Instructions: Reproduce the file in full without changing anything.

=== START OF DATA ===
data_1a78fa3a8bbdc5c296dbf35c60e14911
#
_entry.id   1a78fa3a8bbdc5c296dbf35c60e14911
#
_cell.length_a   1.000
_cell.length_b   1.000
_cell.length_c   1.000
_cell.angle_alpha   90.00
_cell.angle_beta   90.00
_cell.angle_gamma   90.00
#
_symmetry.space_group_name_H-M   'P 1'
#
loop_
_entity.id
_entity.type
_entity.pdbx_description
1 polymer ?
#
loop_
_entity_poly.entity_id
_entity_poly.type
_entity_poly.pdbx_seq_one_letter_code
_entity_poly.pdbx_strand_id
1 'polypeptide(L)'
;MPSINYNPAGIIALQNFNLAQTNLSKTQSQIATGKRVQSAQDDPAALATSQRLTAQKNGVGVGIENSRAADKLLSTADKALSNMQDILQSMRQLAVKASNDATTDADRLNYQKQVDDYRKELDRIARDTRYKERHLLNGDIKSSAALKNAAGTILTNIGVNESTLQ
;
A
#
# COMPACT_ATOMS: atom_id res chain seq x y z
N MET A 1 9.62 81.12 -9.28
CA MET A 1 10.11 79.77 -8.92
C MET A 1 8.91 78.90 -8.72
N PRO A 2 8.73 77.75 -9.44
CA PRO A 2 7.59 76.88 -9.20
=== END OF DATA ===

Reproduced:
data_1a78fa3a8bbdc5c296dbf35c60e14911
#
_entry.id   1a78fa3a8bbdc5c296dbf35c60e14911
#
_cell.length_a   1.000
_cell.length_b   1.000
_cell.length_c   1.000
_cell.angle_alpha   90.00
_cell.angle_beta   90.00
_cell.angle_gamma   90.00
#
_symmetry.space_group_name_H-M   'P 1'
#
loop_
_entity.id
_entity.type
_entity.pdbx_description
1 polymer ?
#
loop_
_entity_poly.entity_id
_entity_poly.type
_entity_poly.pdbx_seq_one_letter_code
_entity_poly.pdbx_strand_id
1 'polypeptide(L)'
;MPSINYNPAGIIALQNFNLAQTNLSKTQSQIATGKRVQSAQDDPAALATSQRLTAQKNGVGVGIENSRAADKLLSTADKALSNMQDILQSMRQLAVKASNDATTDADRLNYQKQVDDYRKELDRIARDTRYKERHLLNGDIKSSAALKNAAGTILTNIGVNESTLQ
;
A
#
# COMPACT_ATOMS: atom_id res chain seq x y z
N MET A 1 9.62 81.12 -9.28
CA MET A 1 10.11 79.77 -8.92
C MET A 1 8.91 78.90 -8.72
N PRO A 2 8.73 77.75 -9.44
CA PRO A 2 7.59 76.88 -9.20